About this Journal Submit a Manuscript Table of Contents
ISRN Oncology
Volume 2012 (2012), Article ID 176789, 8 pages
Clinical Study

Gefitinib in Combination with Weekly Docetaxel in Patients with Metastatic Breast Cancer Caused Unexpected Toxicity: Results from a Randomized Phase II Clinical Trial

1Department of Oncology, Oslo University Hospital, 0424 Oslo, Norway
2Faculty of Medicine, University of Oslo, Oslo, Norway
3Institute for Cancer Research, Oslo University Hospital, 0424 Oslo, Norway
4AstraZeneca, R&D, Mereside Alderley Park, Macclesfield, UK

Received 24 January 2012; Accepted 29 February 2012

Academic Editors: A. M. Garcia-Lora and C. Nicco

Copyright © 2012 Olav Engebraaten et al. This is an open access article distributed under the Creative Commons Attribution License, which permits unrestricted use, distribution, and reproduction in any medium, provided the original work is properly cited.


In patients with metastatic breast cancer, taxane treatment demonstrates activity but is not curative. Targeted treatment modalities are therefore necessary in order to improve outcomes in this group. A randomized placebo-controlled phase II trial was initiated to evaluate effect and toxicity of gefitinib (250 mg QD) and docetaxel 35 mg/m2 (six of seven weeks) (NCT 00319618). The inclusion of 66 patients was planned. The study was closed due to treatment-related toxicity. Of the 18 included patients, seven (of which three received gefitinib) were withdrawn from the study due to toxicity. Of the nine patients receiving gefitinib and chemotherapy, one achieved a partial response and four stable disease. In the chemotherapy of nine patients, four had a partial response and four stable disease. The breast cancer patients in this study were genotyped using a panel of 14 single-nucleotide polymorphisms (SNPs), previously found associated with docetaxel clearance in a cohort of lung cancer patients. We were unable to identify genes related to toxicity in this study. Nevertheless, toxicity was aggravated by the addition of the tyrosine kinase inhibitor. In conclusion, despite adequately tolerated as monotherapy, combination regimens should be carefully considered for overlapping adverse events in order to avoid increased treatment-related toxicity.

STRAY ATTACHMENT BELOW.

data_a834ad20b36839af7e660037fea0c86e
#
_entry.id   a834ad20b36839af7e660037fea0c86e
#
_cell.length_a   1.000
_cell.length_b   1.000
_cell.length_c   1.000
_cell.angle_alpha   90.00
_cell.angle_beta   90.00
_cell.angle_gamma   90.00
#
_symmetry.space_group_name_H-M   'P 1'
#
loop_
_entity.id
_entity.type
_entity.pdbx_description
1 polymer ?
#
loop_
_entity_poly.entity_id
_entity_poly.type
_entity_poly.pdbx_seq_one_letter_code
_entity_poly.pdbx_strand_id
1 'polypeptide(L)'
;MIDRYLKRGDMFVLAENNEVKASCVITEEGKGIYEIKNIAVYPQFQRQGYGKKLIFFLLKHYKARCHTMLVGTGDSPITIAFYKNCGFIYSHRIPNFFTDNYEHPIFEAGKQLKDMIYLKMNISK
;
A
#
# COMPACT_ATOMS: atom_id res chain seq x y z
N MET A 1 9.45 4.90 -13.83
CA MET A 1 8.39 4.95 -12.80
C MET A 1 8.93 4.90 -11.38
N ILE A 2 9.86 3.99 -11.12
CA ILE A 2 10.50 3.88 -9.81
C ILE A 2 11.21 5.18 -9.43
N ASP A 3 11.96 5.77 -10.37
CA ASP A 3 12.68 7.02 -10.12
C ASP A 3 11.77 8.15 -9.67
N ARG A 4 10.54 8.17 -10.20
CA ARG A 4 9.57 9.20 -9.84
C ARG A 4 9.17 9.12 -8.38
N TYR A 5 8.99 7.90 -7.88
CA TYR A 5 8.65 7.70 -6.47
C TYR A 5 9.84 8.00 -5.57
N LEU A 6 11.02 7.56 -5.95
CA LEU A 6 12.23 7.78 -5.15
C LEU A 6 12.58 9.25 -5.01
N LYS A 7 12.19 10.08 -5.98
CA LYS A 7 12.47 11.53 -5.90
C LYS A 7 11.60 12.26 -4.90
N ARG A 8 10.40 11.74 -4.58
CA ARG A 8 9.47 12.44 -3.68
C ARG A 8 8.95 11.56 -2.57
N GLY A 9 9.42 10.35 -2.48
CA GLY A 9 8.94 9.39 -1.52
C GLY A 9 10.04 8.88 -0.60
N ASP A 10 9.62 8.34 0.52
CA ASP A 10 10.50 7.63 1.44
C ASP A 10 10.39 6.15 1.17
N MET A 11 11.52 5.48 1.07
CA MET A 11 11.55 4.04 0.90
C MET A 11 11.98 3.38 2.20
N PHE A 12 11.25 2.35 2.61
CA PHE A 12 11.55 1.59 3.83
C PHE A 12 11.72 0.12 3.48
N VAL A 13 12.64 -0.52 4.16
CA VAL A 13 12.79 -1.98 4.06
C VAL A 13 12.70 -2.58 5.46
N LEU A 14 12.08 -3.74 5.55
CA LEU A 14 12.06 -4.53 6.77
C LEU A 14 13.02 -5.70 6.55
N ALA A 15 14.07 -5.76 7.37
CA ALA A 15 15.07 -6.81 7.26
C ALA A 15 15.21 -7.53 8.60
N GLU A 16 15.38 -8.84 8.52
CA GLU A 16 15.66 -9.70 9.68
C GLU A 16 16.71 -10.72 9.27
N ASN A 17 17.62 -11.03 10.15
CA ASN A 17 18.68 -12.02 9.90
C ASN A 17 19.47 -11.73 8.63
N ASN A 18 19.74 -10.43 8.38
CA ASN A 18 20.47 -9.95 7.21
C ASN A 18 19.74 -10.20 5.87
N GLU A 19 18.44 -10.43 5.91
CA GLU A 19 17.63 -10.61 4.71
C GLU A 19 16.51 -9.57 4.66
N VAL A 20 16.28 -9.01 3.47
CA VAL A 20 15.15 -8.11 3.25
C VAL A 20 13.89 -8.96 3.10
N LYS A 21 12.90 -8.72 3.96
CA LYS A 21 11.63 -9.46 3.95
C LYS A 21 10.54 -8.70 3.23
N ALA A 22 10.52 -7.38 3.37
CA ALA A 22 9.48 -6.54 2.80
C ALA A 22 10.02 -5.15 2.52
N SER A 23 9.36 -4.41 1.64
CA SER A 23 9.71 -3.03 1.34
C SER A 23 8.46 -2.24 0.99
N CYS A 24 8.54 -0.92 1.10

1. Introduction

Adjuvant systemic treatment with chemotherapy has improved the outcome for patients with breast cancer [1]. However, in patients with metastatic disease, chemotherapy may prolong survival, but the disease almost always remains incurable, and new therapeutic strategies are therefore needed.

Genetic aberrations and specific molecular pathways that drive the growth and progression of tumors may pave the way for targeted therapies, as in the case of the epidermal growth factor receptors. The amplification of the Her2/neu oncogene with c-erbB2 overexpression in a subset of breast cancer patients is an example of this [24]. Breast cancers also overexpress the epidermal growth factor receptor (erbB1), and the presence of this growth factor receptor has been linked to a higher proliferative potential and a worsened prognosis and resistance to hormonal therapy [5]. Despite this, monotherapy inhibiting the EGF (epidermal growth factor—erbB1) receptor with erlotinib or gefitinib in unselected breast cancer patients has been disappointing, without clinical efficacy [6, 7]. Although inhibition of EGFr and downstream MAPK signaling has been demonstrated, this has not translated into a clinical response [8]. However, enhanced efficacy of chemotherapy when combined with EGFr inhibition has been described in an experimental setting [9] and such treatment may even result in an antiangiogenic effect [10]. Treatment with gefitinib in combination with docetaxel was tested in two single-arm, phase II studies with chemotherapy administered every third week [11, 12], shortly after the initiation of our study. The response rate in these studies was relatively high (54% and 39%, resp.). However, the absence of a comparator arm makes it difficult to evaluate these response data [13, 14]. The combination of chemotherapy and tyrosine kinase inhibitors as treatment of NSCLC has been studied with no apparent increase in efficacy in several phase III trials [1519]. However, chemotherapy in combination with lapatinib (an erbB-2 tyrosine kinase inhibitor) has been highly effective in breast cancer [20, 21], but not without associated toxicity. The combination of the tyrosine kinase inhibitior and chemotherapy has been shown to result in side effects, in particular from the gastrointestinal tract. Toxicity with the docetaxel regimen given every third week is significant, and a better tolerated weekly dosing regimen has consequently been introduced [2224]. This trial was therefore designed as a randomized phase II study to investigate the potential efficacy and tolerability of gefitinib (an oral EGFR tyrosine kinase inhibitor) in combination with weekly administrated docetaxel.